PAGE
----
Iwate

Long stretch of coastline where abundant marine products are unloaded – Ou Mountains left with primeval forest

Iwate Prefecture, which boasts the largest land area among Japanese prefectures, is situated in the northeastern part of the Japanese main island, and its eastern side faces the Pacific Ocean. North of the coastline are cliffs eroded by the sea, and beach dunes.

The contrast between the long stretch of dynamic cliffs and calm Jodo-ga-hama beach at Kitayama-saki Point is magnificent.

On the south is a saw-toothed coast with many inlets, revealing various contrastive scenery from the north to the south.

Coastline

The long coastline blessed with natural good ports makes fishing ports at which abundant marine products are unloaded throughout the year, and there are quite a number of restaurants in the vicinity where you can enjoy fresh seafood such as scallops, oysters and sea urchins.

Primeval forests

There are primeval forests on Mt. Iwate-san and the Appi Plateau that stretches from the Hachimantai Plateau, all of which together make up the Ou Mountain Range that runs along the border of Iwate and Akita Prefectures, and you can enjoy various outdoor activities such as skiing, as well as onsen, the hot springs.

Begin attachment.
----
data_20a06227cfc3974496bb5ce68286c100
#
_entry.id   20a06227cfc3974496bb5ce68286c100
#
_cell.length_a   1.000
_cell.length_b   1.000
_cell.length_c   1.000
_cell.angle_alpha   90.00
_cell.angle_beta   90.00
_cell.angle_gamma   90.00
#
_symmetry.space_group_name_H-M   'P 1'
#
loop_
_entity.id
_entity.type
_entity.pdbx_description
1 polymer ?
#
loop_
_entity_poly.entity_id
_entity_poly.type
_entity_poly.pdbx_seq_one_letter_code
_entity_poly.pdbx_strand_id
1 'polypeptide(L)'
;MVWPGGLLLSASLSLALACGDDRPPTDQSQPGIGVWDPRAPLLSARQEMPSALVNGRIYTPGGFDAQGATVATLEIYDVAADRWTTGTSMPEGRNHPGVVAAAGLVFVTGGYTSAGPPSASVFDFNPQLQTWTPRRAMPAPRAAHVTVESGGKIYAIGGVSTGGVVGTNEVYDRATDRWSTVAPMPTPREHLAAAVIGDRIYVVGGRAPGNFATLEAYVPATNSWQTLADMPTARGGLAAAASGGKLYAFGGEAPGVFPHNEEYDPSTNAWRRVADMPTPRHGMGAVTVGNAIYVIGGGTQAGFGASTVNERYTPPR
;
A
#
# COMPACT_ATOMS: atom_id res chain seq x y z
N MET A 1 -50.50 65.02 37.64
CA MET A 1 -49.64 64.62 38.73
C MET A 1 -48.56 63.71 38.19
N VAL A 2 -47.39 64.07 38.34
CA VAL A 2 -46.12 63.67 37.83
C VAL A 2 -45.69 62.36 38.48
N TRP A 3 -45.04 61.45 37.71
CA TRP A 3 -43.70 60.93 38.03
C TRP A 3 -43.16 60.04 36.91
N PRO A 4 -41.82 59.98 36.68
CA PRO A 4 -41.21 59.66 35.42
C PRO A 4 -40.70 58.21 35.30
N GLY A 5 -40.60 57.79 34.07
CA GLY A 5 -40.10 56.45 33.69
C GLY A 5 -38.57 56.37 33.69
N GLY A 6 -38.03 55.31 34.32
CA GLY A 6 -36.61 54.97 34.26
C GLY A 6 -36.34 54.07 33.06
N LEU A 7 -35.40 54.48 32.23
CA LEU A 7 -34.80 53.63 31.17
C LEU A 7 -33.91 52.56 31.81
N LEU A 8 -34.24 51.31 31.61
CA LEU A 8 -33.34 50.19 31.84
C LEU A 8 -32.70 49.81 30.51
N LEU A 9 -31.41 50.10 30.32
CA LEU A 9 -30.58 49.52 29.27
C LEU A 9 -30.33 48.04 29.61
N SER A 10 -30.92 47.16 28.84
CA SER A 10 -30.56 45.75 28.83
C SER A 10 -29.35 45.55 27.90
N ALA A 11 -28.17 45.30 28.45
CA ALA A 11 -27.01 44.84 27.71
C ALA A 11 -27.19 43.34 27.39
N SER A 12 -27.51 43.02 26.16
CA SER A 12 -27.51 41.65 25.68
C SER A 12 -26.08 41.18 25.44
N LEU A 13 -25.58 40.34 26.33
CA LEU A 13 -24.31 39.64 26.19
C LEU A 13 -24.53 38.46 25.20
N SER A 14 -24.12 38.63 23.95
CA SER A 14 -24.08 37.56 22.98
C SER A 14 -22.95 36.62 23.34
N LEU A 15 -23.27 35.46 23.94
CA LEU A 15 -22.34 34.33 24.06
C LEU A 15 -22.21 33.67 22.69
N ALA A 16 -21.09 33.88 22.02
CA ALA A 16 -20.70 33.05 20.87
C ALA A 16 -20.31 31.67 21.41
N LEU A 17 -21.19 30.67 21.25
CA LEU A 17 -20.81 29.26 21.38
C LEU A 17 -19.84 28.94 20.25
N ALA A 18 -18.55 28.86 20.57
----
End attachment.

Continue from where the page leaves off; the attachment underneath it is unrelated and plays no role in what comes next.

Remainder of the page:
Japanese culture and history

You can also come to feel the Japanese rural culture and history at places like Hanamaki, which has the only airport in the prefecture and is known as a hot spring resort, the prefecture capital Morioka which developed as a castle town, and Hiraizumi which has many national treasures, important cultural properties and historical ruins such as Chuson-ji Konjikido (Chuson-ji Temple, Golden Hall).

Getting to Iwate

Two hours 30 minutes from Tokyo Station to Morioka Station by the JR Tohoku Shinkansen Line. Five hours from Shin Osaka Station via Tokyo Station (by the JR Tokaido Shinkansen Line) to Morioka Station (by the JR Tohoku Shinkansen Line). An hour 20 minutes from Osaka Itami Airport to Hanamaki Airport.